Bulls under Fred Hoiberg: 5-19 with average margin of defeat of 13.4 points.
Bulls under Jim Boylen: 5-16 with average margin of defeat of 18.6 points.
— K.C. Johnson (@KCJHoop) January 18, 2019
More damning is the blatant pattern that the hiring and subsequent firings have shown. The hard-coaching grinder followed by the more laid back, players coach and then back again. There is no right answer as to which is the better style, but the Bulls seem to be off in their pairing of coach and roster.
As noted, even his staunchest detractors would say Hoiberg was never really given a chance. He came from Iowa State as a first-time NBA head coach but was saddled with a veteran squad. Then the Bulls get the makings of lineup suited for Hoiberg’s pace and space offense but two months after firing him.
Boylen is more in the mold of Tom Thibodeau. Longtime NBA assistants with ties to top-tier coaches, brought in to tighten the reigns. The difference is Thibs came from outside, whereas Boylen has been with the Bulls since 2015. If he was not effective as ‘bad cop’, how can he be so as ‘top cop’?
That is what makes the commitment to him for next season seem so premature. You pay him as your head coach, sure. But if you have already gained a reputation for organizational instability in such a critical area, why paint yourself into that corner?
In fairness, the last time the Bulls had success with a coach like Boylen, he (Thibs) was given time to mold the team in his image. Perhaps the biggest thing working in the current coaches favor is, despite the early uprising, Markkanen and Wendell Carter Jr were not among those upset by the coaches tactics.
Chicago is clearly banking on the hope that if they were able to get a meeting with a free agent, they could wow them in person. Their interactions with media and the stories going around about their perception signal a change in their situation changing anytime soon in that regard.
Paxson Both Problem and Solution
For years the Bulls front office has gotten the most out if their draft positioning. That is the result of sound scouting and player development. But it is also a necessary function of their reluctance to bottom out to maximize their potential in the draft.
They have been competitive for the better part of Paxson’s tenure, no doubt. But with only one appearance in the Conference Finals since MJ left town, something has to give. That does not mean a change in the people running the show, though there are many with that perspective. It does mean a change in approach.
Chicago has had a positive offensive rating (relative to the rest of the league) four times in the last 21 years. They have had a positive defensive rating 11 times over that same time frame with Paxson in control for the vast majority.
Paxson has shown a clear ability to identify players but he and his coaches have had tumultuous relationships by their end. It can not continue to be everyone around without assessment of the person bringing these coaches in.
Again, that is not to suggest Paxson remove himself from the position. But perhaps the best move would be to identify executive talent well as he does draft prospects. He then needs to get out of the way. Who knows if he is micromanaging, but he does more harm to himself than good with surly press conferences and interviews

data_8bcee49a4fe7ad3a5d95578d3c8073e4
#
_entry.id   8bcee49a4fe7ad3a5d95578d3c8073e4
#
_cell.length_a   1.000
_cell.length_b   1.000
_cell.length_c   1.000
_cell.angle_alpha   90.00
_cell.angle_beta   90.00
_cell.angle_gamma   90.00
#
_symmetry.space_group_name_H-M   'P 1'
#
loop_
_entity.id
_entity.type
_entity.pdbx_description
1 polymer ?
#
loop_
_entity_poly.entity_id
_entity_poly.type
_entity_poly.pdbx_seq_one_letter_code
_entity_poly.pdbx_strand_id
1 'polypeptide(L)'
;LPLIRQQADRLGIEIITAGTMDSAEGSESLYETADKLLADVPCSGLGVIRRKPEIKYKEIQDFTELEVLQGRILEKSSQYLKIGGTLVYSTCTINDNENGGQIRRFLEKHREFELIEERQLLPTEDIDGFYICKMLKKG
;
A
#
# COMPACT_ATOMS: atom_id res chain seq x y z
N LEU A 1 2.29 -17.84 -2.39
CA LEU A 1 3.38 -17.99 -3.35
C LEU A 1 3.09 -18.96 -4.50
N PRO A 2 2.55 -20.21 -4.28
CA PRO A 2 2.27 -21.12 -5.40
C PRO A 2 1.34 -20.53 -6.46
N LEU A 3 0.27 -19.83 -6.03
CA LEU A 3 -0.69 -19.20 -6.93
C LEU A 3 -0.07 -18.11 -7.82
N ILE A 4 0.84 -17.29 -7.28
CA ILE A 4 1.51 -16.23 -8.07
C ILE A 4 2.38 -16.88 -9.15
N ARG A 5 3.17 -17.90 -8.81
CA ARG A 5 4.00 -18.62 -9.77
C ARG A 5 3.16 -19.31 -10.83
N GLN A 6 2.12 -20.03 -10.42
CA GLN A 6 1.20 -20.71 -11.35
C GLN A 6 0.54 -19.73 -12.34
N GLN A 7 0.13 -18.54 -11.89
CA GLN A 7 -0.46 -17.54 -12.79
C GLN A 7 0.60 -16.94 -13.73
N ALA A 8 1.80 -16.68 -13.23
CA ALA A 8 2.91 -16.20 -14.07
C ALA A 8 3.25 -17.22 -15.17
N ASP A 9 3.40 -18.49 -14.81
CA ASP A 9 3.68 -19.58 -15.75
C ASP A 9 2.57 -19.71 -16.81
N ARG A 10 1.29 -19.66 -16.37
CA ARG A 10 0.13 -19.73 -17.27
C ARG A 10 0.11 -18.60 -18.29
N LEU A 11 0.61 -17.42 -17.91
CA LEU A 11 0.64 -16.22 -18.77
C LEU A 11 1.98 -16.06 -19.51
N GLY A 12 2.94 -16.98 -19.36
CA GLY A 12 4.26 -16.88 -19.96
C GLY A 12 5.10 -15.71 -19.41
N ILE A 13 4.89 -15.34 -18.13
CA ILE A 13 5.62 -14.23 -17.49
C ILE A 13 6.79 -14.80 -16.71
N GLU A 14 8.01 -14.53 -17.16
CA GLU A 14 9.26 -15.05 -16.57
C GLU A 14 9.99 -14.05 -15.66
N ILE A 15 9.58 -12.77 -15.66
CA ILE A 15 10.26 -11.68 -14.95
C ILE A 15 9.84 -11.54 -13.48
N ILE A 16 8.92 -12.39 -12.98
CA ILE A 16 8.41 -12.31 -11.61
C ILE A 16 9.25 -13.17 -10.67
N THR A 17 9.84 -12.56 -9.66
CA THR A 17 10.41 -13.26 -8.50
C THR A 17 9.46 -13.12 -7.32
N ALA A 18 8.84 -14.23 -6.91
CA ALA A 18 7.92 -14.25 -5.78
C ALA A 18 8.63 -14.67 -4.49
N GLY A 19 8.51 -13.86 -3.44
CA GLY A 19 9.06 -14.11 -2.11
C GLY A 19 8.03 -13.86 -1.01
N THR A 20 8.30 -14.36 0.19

They also need to dedicate themselves to rebuilding this thing from the ground up. They need to do whatever possible to get a top-three pick. They have avoided the temptation to pivot towards a playoff push, but they do not take it far enough.
Robin Lopez should have been bought out after failing to find a trade partner for him. But for whatever reason, maybe competitiveness, not only has the Bulls brain trust not moved him, they will not and have not sat him or reduced his playing time. That could be a costly mistake.
Then there is Doug Collins. The one-time Bulls coach and NBA lifer returned to the organization in 2017 as a Senior Advisor. Fans hoped he would be able to help, even if it meant sitting on the sidelines again. At some point, though, he too will cease to be thought of as separate from the madness on Madison Ave.
Trade Deadline Reaction
The NBA trade deadline came and went yesterday with a flurry of activity. There were a few distinct winners and losers as well. Deals that were (and were not) made will have a significant impact on the playoffs. At least until the Finals, that is.
Bulls Treat Trade Deadline Like Free Agency
The Chicago Bulls traded forwards Jabari Parker and Bobby Portis along with a future second-round pick for forward Otto Porter from the Washington Wizards just a day before the NBA trade deadline. The move is an admission by the Bulls front office that they were never going match any serious offers to Portis, an impending restricted free-agent. Moreover, the organization acknowledged it has a diminished image in the eyes of free agents. It is a poor state of affairs for a franchise with their history.
One thing that has plagued them is the reluctance to fully commit to a rebuild since trading Derrick Rose. Moving Parker and Portis could (and should) have set up a chance for Chicago to embrace the tank. Instead, the trade for Porter makes them better. It is already a four-way battle for number one with the Bulls fourth on that list. The odds are similar to a top-three pick, but the floor is also lower. Chicago does have the second-toughest remaining schedule of the bottom four teams; behind the Cleveland Cavaliers.
In an interview on AM 670 WSCR in Chicago, Bulls Executive Vice President John Paxson became defensive when faced with questions about the job security of he and GM Gar Forman. It was a standard line of questioning; to which Paxson was obstinate. Both Paxson and Forman have been around long enough to know, eventually, you run out of other people to fire.
Deadline Winners and Losers